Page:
A double-sided weapon is a weapon designed such that both ends can be used to strike opponents. Even though these are large weapons and require two hands to wield, they do not get 150% of the strength modifier added to the damage inflicted; instead, hits from the main end have the normal (full) strength modifier added to damage, while hits from the off-hand end get half that amount added to the damage.
Wielding a double-sided weapon automatically causes one to be dual-wielding, allowing an extra attack (or two) per combat round and incurring the standard dual-wielding penalties. These penalties are not as severe as possible, as a double-sided weapon's off-hand end counts as a light weapon, and they can be further ameliorated (as usual) with the dual wielding feats (ambidexterity and two-weapon fighting).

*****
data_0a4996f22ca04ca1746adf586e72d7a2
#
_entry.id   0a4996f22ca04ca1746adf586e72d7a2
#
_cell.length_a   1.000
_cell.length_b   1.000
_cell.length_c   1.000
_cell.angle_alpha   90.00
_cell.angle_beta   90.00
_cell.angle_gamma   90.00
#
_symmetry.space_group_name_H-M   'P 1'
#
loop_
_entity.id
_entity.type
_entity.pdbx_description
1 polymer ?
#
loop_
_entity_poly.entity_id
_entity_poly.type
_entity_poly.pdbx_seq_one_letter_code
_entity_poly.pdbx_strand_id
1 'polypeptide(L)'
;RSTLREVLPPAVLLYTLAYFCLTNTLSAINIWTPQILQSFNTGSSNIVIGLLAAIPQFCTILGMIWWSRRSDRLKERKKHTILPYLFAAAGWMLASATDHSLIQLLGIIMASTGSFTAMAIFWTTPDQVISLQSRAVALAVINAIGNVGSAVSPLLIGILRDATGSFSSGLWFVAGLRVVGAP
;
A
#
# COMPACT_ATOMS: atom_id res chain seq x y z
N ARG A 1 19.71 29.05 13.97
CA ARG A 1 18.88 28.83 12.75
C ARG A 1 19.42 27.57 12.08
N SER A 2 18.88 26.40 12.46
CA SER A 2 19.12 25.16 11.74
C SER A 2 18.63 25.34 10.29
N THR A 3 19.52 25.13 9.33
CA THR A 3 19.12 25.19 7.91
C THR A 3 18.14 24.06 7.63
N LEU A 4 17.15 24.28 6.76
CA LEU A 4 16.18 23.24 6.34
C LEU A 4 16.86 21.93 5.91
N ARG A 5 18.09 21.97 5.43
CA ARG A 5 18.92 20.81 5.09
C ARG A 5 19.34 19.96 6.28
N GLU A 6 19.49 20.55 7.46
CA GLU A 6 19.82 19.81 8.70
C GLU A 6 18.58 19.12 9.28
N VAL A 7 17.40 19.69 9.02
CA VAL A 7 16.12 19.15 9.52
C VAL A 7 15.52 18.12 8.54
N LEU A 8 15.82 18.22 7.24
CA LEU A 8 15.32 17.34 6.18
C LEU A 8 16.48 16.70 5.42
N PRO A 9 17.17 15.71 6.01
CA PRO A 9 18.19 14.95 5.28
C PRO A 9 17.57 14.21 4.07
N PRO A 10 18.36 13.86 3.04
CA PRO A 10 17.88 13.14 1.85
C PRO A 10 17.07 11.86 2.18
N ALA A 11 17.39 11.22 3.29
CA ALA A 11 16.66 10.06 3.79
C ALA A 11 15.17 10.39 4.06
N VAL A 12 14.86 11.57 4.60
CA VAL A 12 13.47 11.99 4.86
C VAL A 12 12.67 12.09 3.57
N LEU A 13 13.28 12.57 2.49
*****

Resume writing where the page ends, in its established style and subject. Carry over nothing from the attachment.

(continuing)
One advantage of using a double-sided weapon instead of two weapons is that both ends inflict base damage comparable to medium-sized (non-light) weapons, yet the attack penalties are those of using a small (light) weapon in the off-hand. Another advantage is that a single spell (such as magic weapon) can enchant both ends of a double-sided weapon, whereas it takes two spells to enchant two weapons. Yet another advantage is that being a single weapon, one only needs to use one feat for weapon focus and/or weapon specialization instead of two, unless using a light weapon in the main hand or suffering the penalties of using a non-light weapon in the off-hand. The major disadvantage of double-sided weapons is that they are exotic, and thus require a feat investment to wield. They also necessitate a weapon switch if a shield becomes desired in some circumstances, which could affect the applicability of weapon-specific feats (such as weapon focus).